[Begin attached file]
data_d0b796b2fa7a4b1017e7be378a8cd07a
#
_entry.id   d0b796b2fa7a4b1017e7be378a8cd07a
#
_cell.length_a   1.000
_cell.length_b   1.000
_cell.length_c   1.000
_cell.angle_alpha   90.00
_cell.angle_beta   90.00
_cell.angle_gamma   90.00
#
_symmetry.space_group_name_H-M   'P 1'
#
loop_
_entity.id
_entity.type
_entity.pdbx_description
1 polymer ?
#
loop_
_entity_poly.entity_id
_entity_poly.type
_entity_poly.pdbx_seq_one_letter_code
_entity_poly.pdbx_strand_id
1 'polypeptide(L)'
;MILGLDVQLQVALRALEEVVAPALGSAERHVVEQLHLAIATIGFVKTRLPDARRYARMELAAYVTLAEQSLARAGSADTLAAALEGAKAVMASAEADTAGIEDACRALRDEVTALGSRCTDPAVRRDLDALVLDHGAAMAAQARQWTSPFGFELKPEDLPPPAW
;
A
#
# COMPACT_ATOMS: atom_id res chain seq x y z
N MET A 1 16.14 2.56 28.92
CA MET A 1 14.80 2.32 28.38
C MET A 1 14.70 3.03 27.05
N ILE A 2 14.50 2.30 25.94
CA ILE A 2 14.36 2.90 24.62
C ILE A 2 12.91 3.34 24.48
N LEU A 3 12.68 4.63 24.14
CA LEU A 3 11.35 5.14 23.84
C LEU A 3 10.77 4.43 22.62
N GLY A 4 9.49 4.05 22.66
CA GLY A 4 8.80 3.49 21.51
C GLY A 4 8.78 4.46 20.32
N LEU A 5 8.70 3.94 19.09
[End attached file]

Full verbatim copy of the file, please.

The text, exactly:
data_d0b796b2fa7a4b1017e7be378a8cd07a
#
_entry.id   d0b796b2fa7a4b1017e7be378a8cd07a
#
_cell.length_a   1.000
_cell.length_b   1.000
_cell.length_c   1.000
_cell.angle_alpha   90.00
_cell.angle_beta   90.00
_cell.angle_gamma   90.00
#
_symmetry.space_group_name_H-M   'P 1'
#
loop_
_entity.id
_entity.type
_entity.pdbx_description
1 polymer ?
#
loop_
_entity_poly.entity_id
_entity_poly.type
_entity_poly.pdbx_seq_one_letter_code
_entity_poly.pdbx_strand_id
1 'polypeptide(L)'
;MILGLDVQLQVALRALEEVVAPALGSAERHVVEQLHLAIATIGFVKTRLPDARRYARMELAAYVTLAEQSLARAGSADTLAAALEGAKAVMASAEADTAGIEDACRALRDEVTALGSRCTDPAVRRDLDALVLDHGAAMAAQARQWTSPFGFELKPEDLPPPAW
;
A
#
# COMPACT_ATOMS: atom_id res chain seq x y z
N MET A 1 16.14 2.56 28.92
CA MET A 1 14.80 2.32 28.38
C MET A 1 14.70 3.03 27.05
N ILE A 2 14.50 2.30 25.94
CA ILE A 2 14.36 2.90 24.62
C ILE A 2 12.91 3.34 24.48
N LEU A 3 12.68 4.63 24.14
CA LEU A 3 11.35 5.14 23.84
C LEU A 3 10.77 4.43 22.62
N GLY A 4 9.49 4.05 22.66
CA GLY A 4 8.80 3.49 21.51
C GLY A 4 8.78 4.46 20.32
N LEU A 5 8.70 3.94 19.09